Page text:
Slightly far-fetched at times, but a strong and enjoyable thriller

the-narrow-bed-255x392There’s a book-within-the-book written by one of the key characters in this story that has the working title of Origami, and that would be a good title for this crime book.

The plot is intricate and twisted and fits together in all kinds of unexpected ways. The central crime is, initially, four deaths – two pairs of best friends, which earns the killer the nickname Billy Dead Mates.

The killer leaves each victim a small white book, blank except for a line of poetry, with each pair both getting different lines from the same poem.

The story is told from several perspectives – a  popular comedian who becomes involved, as well as extracts from a true-crime book she writes after these events, at least three separate detectives from the Culver Valley police district, a publicist, and letters from the killer to a powerful feminist blogger.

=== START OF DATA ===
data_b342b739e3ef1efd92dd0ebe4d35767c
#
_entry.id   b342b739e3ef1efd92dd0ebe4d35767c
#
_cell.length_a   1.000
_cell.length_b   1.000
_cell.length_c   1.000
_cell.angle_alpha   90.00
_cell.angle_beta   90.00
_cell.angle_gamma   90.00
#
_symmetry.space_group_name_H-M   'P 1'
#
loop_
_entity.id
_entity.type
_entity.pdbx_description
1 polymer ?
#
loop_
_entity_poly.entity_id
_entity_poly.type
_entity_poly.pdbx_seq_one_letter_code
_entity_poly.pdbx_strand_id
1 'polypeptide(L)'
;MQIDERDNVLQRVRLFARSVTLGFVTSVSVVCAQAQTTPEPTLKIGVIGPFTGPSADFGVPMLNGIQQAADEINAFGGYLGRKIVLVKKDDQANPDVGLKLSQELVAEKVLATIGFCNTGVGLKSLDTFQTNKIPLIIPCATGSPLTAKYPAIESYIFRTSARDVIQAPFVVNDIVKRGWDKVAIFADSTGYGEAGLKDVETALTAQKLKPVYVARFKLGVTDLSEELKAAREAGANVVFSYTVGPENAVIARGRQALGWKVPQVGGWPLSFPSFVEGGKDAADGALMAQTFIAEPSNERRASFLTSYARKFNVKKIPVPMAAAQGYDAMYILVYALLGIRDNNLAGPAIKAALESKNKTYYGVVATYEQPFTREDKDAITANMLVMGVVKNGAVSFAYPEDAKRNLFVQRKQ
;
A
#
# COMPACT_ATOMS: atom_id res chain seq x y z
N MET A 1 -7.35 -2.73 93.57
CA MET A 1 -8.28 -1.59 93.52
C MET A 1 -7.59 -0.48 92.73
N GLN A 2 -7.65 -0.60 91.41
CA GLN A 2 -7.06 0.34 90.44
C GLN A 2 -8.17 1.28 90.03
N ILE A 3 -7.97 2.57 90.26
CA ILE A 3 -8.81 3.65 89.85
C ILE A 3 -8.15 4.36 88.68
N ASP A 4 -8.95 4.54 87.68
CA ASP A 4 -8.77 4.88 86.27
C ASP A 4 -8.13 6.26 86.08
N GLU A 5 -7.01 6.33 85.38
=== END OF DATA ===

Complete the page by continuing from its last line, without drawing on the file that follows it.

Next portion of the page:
While the deaths seem clear cut at the start, police face several problems: is this really about best friends, or is there another agenda; and why do books keep popping up all over the investigation?

This is a lively and entertaining read and I happily forgave it several aspects that stretched my belief quite a bit. Sophie Hannah creates her own universe and I was content to go along for the ride.

It is the 10th in Hannah’s Culver Valley crime series.

Book published in February 2016.

This review first appeared in the Herald Sun’s Weekend magazine.